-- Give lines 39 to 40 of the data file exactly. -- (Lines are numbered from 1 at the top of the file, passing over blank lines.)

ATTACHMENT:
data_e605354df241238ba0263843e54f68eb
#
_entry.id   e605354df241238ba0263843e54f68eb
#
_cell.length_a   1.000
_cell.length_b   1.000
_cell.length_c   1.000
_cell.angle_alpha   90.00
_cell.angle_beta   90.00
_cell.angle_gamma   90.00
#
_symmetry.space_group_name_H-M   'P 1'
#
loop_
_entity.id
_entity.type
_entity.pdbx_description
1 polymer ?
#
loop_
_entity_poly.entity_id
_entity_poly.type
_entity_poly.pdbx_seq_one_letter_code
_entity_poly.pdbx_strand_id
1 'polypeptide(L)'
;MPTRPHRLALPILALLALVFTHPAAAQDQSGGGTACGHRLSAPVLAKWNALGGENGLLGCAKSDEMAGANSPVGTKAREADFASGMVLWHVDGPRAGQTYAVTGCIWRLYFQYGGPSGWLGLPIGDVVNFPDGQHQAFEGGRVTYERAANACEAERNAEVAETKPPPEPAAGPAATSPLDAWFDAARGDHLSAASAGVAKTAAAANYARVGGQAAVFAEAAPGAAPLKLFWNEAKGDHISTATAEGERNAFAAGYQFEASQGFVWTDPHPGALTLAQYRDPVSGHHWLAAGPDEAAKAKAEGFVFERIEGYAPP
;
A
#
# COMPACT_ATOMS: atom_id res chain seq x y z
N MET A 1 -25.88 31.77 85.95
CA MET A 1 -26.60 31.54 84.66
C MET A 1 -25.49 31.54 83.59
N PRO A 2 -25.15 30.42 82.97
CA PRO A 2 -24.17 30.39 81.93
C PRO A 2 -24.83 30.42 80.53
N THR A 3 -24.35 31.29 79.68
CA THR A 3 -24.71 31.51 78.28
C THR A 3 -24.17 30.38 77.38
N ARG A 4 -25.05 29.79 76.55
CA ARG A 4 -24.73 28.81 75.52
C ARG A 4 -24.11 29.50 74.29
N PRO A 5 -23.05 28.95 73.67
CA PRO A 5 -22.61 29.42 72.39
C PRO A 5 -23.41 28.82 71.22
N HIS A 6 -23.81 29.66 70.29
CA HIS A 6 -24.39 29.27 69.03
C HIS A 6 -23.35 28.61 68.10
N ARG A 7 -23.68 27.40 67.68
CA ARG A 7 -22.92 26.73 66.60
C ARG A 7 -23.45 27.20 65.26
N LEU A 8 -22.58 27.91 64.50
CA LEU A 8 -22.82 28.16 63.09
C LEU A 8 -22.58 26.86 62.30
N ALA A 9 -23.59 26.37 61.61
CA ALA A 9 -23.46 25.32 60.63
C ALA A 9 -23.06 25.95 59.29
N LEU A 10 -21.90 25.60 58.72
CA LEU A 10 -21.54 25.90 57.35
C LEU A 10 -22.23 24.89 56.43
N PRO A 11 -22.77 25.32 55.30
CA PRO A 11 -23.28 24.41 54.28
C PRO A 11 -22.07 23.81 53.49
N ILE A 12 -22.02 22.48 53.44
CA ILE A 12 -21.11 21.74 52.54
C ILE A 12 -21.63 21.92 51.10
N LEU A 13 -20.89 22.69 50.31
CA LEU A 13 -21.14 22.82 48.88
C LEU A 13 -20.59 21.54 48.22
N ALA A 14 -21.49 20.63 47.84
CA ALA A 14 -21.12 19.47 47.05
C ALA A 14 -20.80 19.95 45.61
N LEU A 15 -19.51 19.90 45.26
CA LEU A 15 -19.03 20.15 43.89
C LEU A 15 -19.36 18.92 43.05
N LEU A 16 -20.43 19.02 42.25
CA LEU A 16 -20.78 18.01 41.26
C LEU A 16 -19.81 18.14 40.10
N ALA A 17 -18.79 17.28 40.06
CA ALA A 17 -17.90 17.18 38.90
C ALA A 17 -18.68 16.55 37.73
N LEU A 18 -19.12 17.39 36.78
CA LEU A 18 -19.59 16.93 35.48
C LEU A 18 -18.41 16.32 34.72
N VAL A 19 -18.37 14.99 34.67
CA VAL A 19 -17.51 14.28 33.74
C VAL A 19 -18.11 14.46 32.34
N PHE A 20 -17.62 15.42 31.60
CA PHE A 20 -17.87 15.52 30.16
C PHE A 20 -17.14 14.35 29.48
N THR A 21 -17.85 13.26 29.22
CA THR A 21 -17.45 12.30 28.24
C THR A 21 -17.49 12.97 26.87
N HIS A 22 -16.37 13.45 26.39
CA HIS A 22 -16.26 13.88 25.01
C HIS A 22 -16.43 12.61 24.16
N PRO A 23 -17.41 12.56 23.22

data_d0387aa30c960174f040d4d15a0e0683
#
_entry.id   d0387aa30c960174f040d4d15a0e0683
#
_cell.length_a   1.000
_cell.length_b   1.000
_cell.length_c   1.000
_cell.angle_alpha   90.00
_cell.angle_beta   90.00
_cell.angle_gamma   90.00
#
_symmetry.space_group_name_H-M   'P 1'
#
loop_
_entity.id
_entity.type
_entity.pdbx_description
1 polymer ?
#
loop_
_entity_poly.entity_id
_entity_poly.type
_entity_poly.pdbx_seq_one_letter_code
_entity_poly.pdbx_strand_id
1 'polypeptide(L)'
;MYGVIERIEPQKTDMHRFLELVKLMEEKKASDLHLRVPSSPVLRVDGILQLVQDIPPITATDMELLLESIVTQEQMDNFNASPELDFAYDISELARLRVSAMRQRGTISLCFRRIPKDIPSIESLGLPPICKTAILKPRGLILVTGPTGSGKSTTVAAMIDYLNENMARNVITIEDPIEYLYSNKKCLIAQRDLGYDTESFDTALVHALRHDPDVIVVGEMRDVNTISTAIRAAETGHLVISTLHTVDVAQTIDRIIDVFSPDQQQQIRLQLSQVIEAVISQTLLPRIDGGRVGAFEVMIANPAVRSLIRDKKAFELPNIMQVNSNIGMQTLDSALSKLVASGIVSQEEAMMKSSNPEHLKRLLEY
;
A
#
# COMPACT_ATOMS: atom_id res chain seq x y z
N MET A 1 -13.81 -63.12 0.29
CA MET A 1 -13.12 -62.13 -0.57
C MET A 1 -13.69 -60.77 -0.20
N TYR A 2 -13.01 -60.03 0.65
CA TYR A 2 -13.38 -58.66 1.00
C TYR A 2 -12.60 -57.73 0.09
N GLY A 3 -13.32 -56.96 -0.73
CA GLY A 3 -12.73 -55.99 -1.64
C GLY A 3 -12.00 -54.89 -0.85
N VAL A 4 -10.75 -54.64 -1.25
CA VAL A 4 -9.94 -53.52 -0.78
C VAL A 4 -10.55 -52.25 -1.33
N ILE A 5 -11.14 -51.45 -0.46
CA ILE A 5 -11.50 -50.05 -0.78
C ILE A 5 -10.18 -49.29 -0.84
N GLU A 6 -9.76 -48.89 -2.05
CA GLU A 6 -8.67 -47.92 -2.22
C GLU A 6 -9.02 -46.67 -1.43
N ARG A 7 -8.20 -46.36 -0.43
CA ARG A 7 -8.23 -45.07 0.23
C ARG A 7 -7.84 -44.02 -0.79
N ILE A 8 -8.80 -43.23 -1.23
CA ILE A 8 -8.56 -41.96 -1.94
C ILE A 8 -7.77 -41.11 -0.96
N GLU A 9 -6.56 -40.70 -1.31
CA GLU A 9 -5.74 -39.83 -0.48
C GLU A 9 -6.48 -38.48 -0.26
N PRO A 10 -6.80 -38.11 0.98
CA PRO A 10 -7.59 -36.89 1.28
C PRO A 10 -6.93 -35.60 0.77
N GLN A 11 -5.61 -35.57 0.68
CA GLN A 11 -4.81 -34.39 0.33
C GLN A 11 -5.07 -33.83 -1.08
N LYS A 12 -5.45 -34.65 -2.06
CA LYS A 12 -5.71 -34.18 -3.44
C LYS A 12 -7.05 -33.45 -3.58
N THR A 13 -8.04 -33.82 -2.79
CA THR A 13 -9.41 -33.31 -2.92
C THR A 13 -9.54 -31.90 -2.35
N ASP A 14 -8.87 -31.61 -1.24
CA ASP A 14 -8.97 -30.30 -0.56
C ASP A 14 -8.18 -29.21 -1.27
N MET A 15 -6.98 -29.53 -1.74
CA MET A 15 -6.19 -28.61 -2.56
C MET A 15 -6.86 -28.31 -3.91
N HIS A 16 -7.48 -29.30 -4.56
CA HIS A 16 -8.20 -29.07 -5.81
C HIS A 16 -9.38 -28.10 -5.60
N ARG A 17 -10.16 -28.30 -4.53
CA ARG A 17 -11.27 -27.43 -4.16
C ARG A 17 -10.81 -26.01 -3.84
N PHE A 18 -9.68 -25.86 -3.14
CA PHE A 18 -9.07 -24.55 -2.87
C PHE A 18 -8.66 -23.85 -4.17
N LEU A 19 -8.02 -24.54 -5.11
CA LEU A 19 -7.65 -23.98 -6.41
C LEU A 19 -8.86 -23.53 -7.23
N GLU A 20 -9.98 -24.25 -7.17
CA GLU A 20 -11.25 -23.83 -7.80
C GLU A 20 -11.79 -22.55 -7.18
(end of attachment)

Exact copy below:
C THR A 3 -24.17 30.38 77.38
N ARG A 4 -25.05 29.79 76.55